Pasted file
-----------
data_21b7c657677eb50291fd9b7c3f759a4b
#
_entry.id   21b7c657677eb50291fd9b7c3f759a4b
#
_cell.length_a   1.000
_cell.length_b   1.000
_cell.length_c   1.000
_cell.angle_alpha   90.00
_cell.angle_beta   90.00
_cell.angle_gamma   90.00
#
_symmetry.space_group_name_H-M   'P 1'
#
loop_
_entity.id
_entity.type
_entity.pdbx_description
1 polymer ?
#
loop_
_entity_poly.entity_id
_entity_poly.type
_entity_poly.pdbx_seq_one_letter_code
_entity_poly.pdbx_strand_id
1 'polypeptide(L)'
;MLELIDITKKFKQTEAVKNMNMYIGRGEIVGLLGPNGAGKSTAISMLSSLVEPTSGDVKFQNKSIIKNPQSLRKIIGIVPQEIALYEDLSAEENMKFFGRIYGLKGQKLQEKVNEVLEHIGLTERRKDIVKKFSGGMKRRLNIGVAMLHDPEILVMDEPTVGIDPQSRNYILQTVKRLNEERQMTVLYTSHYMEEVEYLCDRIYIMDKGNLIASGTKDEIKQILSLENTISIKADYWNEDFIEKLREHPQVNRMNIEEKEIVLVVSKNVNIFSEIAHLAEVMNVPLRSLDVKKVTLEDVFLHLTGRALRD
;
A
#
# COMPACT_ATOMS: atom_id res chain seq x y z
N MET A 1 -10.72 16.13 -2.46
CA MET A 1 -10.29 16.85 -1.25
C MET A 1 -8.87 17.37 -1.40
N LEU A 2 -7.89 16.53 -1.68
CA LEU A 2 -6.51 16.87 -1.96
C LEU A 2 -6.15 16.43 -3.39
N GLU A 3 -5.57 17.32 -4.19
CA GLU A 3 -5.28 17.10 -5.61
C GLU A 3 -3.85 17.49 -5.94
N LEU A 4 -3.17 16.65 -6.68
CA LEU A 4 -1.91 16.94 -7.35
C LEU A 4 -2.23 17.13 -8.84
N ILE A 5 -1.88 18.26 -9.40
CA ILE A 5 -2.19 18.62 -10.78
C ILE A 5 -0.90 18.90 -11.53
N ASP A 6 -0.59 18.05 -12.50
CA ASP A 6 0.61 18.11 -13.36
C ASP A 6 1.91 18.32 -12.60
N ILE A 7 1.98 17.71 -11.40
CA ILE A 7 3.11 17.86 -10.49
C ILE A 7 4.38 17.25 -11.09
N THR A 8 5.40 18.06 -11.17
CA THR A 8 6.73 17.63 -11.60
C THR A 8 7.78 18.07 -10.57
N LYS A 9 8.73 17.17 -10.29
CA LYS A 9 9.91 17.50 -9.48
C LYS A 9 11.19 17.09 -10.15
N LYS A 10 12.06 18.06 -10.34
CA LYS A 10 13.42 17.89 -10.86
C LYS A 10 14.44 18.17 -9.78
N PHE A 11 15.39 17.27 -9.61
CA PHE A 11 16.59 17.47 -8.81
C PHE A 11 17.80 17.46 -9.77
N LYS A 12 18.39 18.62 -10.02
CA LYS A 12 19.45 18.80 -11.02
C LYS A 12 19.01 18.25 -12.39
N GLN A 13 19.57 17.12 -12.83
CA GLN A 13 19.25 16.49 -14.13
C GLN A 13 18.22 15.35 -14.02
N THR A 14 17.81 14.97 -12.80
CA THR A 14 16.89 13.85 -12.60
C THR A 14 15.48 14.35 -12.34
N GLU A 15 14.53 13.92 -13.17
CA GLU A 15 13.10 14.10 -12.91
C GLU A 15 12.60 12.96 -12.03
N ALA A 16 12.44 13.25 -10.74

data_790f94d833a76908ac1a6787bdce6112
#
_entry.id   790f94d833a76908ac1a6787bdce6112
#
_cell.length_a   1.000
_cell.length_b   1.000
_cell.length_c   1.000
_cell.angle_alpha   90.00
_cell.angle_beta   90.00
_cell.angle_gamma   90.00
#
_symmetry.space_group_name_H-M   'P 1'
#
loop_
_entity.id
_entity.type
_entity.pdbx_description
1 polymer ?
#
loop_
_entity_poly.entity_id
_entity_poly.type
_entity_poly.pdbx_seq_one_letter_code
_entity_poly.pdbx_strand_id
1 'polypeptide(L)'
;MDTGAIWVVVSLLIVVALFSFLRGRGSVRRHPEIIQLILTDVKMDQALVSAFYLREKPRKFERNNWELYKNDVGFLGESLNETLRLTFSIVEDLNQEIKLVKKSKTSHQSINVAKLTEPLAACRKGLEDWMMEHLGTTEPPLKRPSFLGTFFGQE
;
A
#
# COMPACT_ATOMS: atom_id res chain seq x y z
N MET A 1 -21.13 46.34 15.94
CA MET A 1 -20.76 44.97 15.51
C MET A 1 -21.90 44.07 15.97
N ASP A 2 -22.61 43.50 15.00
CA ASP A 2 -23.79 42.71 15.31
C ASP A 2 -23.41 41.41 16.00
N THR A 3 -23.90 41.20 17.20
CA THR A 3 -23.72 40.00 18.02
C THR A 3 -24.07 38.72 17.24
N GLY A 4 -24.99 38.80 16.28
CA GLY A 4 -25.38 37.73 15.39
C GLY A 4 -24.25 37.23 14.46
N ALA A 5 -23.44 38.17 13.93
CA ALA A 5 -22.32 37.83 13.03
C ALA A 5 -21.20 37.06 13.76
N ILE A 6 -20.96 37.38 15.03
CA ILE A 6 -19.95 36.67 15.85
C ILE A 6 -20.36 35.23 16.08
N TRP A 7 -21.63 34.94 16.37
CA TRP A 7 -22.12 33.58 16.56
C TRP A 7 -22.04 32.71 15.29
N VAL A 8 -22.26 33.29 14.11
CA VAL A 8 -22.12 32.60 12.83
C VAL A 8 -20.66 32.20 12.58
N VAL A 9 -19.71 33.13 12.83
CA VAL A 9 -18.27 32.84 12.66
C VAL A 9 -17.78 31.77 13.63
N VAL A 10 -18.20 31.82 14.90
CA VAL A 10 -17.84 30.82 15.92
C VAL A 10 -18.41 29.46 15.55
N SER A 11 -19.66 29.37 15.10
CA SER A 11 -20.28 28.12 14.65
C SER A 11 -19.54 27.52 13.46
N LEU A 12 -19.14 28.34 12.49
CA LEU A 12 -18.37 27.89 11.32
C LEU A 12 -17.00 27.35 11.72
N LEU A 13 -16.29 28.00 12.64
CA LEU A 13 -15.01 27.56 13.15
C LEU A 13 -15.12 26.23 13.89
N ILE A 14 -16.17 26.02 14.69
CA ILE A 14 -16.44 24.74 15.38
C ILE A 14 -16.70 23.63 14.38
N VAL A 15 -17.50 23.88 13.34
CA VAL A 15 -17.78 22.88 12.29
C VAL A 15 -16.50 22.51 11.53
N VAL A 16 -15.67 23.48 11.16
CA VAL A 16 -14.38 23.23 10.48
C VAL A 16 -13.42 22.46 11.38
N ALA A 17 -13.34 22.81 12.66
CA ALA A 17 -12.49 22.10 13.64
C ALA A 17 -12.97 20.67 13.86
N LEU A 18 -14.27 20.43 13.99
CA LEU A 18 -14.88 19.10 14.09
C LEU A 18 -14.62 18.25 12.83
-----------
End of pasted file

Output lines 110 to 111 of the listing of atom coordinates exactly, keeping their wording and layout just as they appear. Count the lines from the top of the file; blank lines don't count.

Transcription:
N ASP A 2 -22.61 43.50 15.00
CA ASP A 2 -23.79 42.71 15.31